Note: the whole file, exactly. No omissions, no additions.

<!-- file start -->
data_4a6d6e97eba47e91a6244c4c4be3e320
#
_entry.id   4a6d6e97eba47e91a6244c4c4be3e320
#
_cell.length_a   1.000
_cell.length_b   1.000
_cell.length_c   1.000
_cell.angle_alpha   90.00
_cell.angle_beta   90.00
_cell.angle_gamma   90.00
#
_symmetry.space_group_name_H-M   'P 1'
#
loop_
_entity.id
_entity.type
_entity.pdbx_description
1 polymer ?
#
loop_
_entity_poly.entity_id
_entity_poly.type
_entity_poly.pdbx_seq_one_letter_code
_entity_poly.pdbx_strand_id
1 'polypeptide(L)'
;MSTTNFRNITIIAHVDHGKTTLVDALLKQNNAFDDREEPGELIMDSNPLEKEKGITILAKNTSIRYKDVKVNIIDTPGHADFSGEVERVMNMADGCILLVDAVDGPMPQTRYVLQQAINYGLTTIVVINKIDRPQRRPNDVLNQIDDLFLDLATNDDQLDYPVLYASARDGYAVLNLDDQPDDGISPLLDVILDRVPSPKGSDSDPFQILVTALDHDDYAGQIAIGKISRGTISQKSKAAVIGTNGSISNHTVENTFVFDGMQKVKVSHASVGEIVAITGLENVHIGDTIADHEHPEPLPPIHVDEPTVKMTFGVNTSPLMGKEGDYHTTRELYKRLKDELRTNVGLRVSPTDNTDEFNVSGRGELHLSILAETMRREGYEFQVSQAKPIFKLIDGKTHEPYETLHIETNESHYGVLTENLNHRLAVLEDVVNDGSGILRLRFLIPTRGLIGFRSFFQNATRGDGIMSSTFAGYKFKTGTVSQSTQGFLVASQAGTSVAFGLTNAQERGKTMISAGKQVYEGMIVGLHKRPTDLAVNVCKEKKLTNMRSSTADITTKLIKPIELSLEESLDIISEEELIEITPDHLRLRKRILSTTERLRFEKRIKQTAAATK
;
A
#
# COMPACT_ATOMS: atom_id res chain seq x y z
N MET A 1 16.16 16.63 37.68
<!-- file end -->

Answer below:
data_4a6d6e97eba47e91a6244c4c4be3e320
#
_entry.id   4a6d6e97eba47e91a6244c4c4be3e320
#
_cell.length_a   1.000
_cell.length_b   1.000
_cell.length_c   1.000
_cell.angle_alpha   90.00
_cell.angle_beta   90.00
_cell.angle_gamma   90.00
#
_symmetry.space_group_name_H-M   'P 1'
#
loop_
_entity.id
_entity.type
_entity.pdbx_description
1 polymer ?
#
loop_
_entity_poly.entity_id
_entity_poly.type
_entity_poly.pdbx_seq_one_letter_code
_entity_poly.pdbx_strand_id
1 'polypeptide(L)'
;MSTTNFRNITIIAHVDHGKTTLVDALLKQNNAFDDREEPGELIMDSNPLEKEKGITILAKNTSIRYKDVKVNIIDTPGHADFSGEVERVMNMADGCILLVDAVDGPMPQTRYVLQQAINYGLTTIVVINKIDRPQRRPNDVLNQIDDLFLDLATNDDQLDYPVLYASARDGYAVLNLDDQPDDGISPLLDVILDRVPSPKGSDSDPFQILVTALDHDDYAGQIAIGKISRGTISQKSKAAVIGTNGSISNHTVENTFVFDGMQKVKVSHASVGEIVAITGLENVHIGDTIADHEHPEPLPPIHVDEPTVKMTFGVNTSPLMGKEGDYHTTRELYKRLKDELRTNVGLRVSPTDNTDEFNVSGRGELHLSILAETMRREGYEFQVSQAKPIFKLIDGKTHEPYETLHIETNESHYGVLTENLNHRLAVLEDVVNDGSGILRLRFLIPTRGLIGFRSFFQNATRGDGIMSSTFAGYKFKTGTVSQSTQGFLVASQAGTSVAFGLTNAQERGKTMISAGKQVYEGMIVGLHKRPTDLAVNVCKEKKLTNMRSSTADITTKLIKPIELSLEESLDIISEEELIEITPDHLRLRKRILSTTERLRFEKRIKQTAAATK
;
A
#
# COMPACT_ATOMS: atom_id res chain seq x y z
N MET A 1 16.16 16.63 37.68